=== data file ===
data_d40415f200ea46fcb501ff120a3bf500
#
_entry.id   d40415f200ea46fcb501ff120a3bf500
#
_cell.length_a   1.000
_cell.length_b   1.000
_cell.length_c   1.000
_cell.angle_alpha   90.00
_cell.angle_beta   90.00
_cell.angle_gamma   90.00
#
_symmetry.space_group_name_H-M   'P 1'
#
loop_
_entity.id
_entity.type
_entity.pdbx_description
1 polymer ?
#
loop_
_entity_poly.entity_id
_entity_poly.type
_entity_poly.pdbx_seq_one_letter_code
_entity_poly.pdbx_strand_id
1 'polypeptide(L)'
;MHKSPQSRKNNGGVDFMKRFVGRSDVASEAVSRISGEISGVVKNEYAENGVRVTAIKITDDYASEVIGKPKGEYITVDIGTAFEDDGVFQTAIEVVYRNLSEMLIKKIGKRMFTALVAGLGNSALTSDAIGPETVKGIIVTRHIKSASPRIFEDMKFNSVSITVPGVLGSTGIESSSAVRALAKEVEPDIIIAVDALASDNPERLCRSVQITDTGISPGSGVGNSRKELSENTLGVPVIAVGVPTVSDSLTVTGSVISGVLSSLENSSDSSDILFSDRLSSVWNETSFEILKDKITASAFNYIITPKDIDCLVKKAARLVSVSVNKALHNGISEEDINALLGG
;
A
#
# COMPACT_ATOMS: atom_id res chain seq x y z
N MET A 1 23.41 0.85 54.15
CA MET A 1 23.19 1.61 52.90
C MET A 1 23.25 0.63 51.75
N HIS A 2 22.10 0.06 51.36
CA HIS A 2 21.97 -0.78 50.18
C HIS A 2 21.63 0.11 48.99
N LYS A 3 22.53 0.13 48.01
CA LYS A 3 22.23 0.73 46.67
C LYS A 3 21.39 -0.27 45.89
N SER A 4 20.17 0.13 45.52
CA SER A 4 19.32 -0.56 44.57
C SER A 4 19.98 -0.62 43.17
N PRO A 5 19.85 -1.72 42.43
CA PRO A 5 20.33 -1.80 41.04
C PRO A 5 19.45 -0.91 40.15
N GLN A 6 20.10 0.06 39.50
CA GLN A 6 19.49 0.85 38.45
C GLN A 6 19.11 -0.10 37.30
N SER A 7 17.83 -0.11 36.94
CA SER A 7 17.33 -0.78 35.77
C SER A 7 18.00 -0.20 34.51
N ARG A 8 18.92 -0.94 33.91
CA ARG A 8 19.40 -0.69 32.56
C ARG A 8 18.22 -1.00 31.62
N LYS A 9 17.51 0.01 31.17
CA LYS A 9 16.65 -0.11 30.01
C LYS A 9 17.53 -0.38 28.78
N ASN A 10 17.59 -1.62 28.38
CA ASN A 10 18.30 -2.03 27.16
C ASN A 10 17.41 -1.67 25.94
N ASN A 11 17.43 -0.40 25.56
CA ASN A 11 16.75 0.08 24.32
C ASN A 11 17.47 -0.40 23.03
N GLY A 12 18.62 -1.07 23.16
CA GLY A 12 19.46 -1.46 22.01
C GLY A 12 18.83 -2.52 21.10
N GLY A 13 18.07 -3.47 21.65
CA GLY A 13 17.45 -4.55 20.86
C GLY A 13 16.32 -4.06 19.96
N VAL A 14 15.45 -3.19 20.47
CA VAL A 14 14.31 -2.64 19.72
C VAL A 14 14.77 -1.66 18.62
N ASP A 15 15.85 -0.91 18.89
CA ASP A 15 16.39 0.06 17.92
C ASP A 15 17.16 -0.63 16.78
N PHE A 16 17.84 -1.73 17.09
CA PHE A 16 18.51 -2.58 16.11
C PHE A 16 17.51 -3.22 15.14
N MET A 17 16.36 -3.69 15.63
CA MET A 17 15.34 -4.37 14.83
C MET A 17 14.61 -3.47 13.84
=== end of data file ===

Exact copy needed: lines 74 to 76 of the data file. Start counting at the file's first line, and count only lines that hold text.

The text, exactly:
CA ASP A 15 16.39 0.06 17.92
C ASP A 15 17.16 -0.63 16.78
N PHE A 16 17.84 -1.73 17.09